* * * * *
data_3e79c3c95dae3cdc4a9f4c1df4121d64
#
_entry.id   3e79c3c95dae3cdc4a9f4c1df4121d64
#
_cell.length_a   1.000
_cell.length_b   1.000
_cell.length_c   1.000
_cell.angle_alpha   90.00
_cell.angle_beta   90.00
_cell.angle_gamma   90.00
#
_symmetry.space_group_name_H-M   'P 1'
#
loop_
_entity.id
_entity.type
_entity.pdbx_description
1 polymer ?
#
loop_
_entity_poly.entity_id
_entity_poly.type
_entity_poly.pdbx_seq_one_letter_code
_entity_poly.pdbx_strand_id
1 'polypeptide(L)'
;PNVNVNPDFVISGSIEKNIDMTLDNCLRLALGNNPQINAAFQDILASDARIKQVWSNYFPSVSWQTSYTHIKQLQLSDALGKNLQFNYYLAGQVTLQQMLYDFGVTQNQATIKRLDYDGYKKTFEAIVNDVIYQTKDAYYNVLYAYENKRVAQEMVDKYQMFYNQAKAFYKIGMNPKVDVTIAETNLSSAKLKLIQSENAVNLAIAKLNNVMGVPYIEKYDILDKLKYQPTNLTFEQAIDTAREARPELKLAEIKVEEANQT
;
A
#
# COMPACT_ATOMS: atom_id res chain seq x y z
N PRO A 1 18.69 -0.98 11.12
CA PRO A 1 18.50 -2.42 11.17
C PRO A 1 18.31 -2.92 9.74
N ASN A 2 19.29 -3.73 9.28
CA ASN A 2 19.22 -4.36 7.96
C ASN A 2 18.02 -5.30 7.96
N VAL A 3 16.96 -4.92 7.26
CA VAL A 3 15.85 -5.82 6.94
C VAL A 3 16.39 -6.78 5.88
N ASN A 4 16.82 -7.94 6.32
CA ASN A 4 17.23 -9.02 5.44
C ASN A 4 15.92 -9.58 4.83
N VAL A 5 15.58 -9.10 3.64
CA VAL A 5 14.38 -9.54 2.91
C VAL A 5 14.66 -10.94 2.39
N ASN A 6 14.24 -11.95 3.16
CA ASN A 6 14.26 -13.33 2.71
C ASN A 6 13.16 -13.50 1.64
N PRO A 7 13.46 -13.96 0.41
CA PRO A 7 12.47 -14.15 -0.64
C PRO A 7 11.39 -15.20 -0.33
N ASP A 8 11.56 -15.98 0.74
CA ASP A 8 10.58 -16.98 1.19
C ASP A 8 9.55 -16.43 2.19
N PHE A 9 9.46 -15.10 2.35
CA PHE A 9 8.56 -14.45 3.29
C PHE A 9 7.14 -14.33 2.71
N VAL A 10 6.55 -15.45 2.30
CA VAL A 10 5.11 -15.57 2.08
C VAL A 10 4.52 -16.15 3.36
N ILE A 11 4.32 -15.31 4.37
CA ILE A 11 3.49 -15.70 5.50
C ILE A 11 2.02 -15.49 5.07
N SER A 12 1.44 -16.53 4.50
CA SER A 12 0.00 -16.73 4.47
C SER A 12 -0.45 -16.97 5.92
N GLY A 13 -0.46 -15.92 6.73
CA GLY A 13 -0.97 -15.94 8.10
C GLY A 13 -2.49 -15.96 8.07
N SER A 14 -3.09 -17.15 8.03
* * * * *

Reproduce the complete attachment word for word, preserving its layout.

data_3e79c3c95dae3cdc4a9f4c1df4121d64
#
_entry.id   3e79c3c95dae3cdc4a9f4c1df4121d64
#
_cell.length_a   1.000
_cell.length_b   1.000
_cell.length_c   1.000
_cell.angle_alpha   90.00
_cell.angle_beta   90.00
_cell.angle_gamma   90.00
#
_symmetry.space_group_name_H-M   'P 1'
#
loop_
_entity.id
_entity.type
_entity.pdbx_description
1 polymer ?
#
loop_
_entity_poly.entity_id
_entity_poly.type
_entity_poly.pdbx_seq_one_letter_code
_entity_poly.pdbx_strand_id
1 'polypeptide(L)'
;PNVNVNPDFVISGSIEKNIDMTLDNCLRLALGNNPQINAAFQDILASDARIKQVWSNYFPSVSWQTSYTHIKQLQLSDALGKNLQFNYYLAGQVTLQQMLYDFGVTQNQATIKRLDYDGYKKTFEAIVNDVIYQTKDAYYNVLYAYENKRVAQEMVDKYQMFYNQAKAFYKIGMNPKVDVTIAETNLSSAKLKLIQSENAVNLAIAKLNNVMGVPYIEKYDILDKLKYQPTNLTFEQAIDTAREARPELKLAEIKVEEANQT
;
A
#
# COMPACT_ATOMS: atom_id res chain seq x y z
N PRO A 1 18.69 -0.98 11.12
CA PRO A 1 18.50 -2.42 11.17
C PRO A 1 18.31 -2.92 9.74
N ASN A 2 19.29 -3.73 9.28
CA ASN A 2 19.22 -4.36 7.96
C ASN A 2 18.02 -5.30 7.96
N VAL A 3 16.96 -4.92 7.26
CA VAL A 3 15.85 -5.82 6.94
C VAL A 3 16.39 -6.78 5.88
N ASN A 4 16.82 -7.94 6.32
CA ASN A 4 17.23 -9.02 5.44
C ASN A 4 15.92 -9.58 4.83
N VAL A 5 15.58 -9.10 3.64
CA VAL A 5 14.38 -9.54 2.91
C VAL A 5 14.66 -10.94 2.39
N ASN A 6 14.24 -11.95 3.16
CA ASN A 6 14.26 -13.33 2.71
C ASN A 6 13.16 -13.50 1.64
N PRO A 7 13.46 -13.96 0.41
CA PRO A 7 12.47 -14.15 -0.64
C PRO A 7 11.39 -15.20 -0.33
N ASP A 8 11.56 -15.98 0.74
CA ASP A 8 10.58 -16.98 1.19
C ASP A 8 9.55 -16.43 2.19
N PHE A 9 9.46 -15.10 2.35
CA PHE A 9 8.56 -14.45 3.29
C PHE A 9 7.14 -14.33 2.71
N VAL A 10 6.55 -15.45 2.30
CA VAL A 10 5.11 -15.57 2.08
C VAL A 10 4.52 -16.15 3.36
N ILE A 11 4.32 -15.31 4.37
CA ILE A 11 3.49 -15.70 5.50
C ILE A 11 2.02 -15.49 5.07
N SER A 12 1.44 -16.53 4.50
CA SER A 12 0.00 -16.73 4.47
C SER A 12 -0.45 -16.97 5.92
N GLY A 13 -0.46 -15.92 6.73
CA GLY A 13 -0.97 -15.94 8.10
C GLY A 13 -2.49 -15.96 8.07
N SER A 14 -3.09 -17.15 8.03